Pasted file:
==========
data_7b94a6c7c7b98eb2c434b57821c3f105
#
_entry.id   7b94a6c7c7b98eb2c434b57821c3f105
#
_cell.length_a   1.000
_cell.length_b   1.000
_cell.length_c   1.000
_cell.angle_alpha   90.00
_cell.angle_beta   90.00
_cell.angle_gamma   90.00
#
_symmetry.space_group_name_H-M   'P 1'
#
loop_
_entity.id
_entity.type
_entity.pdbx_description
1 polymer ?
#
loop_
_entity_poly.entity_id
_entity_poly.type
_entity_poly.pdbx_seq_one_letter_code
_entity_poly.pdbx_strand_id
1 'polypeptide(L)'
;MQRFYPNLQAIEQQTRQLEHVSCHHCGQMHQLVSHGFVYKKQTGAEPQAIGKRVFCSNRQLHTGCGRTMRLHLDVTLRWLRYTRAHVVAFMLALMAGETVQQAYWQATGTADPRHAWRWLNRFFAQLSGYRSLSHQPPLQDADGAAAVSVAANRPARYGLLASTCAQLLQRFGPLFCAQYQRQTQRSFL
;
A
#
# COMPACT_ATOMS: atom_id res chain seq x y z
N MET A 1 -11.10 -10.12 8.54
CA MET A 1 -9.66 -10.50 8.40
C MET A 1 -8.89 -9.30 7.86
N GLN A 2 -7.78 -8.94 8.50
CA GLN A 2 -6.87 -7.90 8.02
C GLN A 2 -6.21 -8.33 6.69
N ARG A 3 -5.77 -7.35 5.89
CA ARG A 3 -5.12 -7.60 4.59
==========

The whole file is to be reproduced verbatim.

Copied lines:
data_7b94a6c7c7b98eb2c434b57821c3f105
#
_entry.id   7b94a6c7c7b98eb2c434b57821c3f105
#
_cell.length_a   1.000
_cell.length_b   1.000
_cell.length_c   1.000
_cell.angle_alpha   90.00
_cell.angle_beta   90.00
_cell.angle_gamma   90.00
#
_symmetry.space_group_name_H-M   'P 1'
#
loop_
_entity.id
_entity.type
_entity.pdbx_description
1 polymer ?
#
loop_
_entity_poly.entity_id
_entity_poly.type
_entity_poly.pdbx_seq_one_letter_code
_entity_poly.pdbx_strand_id
1 'polypeptide(L)'
;MQRFYPNLQAIEQQTRQLEHVSCHHCGQMHQLVSHGFVYKKQTGAEPQAIGKRVFCSNRQLHTGCGRTMRLHLDVTLRWLRYTRAHVVAFMLALMAGETVQQAYWQATGTADPRHAWRWLNRFFAQLSGYRSLSHQPPLQDADGAAAVSVAANRPARYGLLASTCAQLLQRFGPLFCAQYQRQTQRSFL
;
A
#
# COMPACT_ATOMS: atom_id res chain seq x y z
N MET A 1 -11.10 -10.12 8.54
CA MET A 1 -9.66 -10.50 8.40
C MET A 1 -8.89 -9.30 7.86
N GLN A 2 -7.78 -8.94 8.50
CA GLN A 2 -6.87 -7.90 8.02
C GLN A 2 -6.21 -8.33 6.69
N ARG A 3 -5.77 -7.35 5.89
CA ARG A 3 -5.12 -7.60 4.59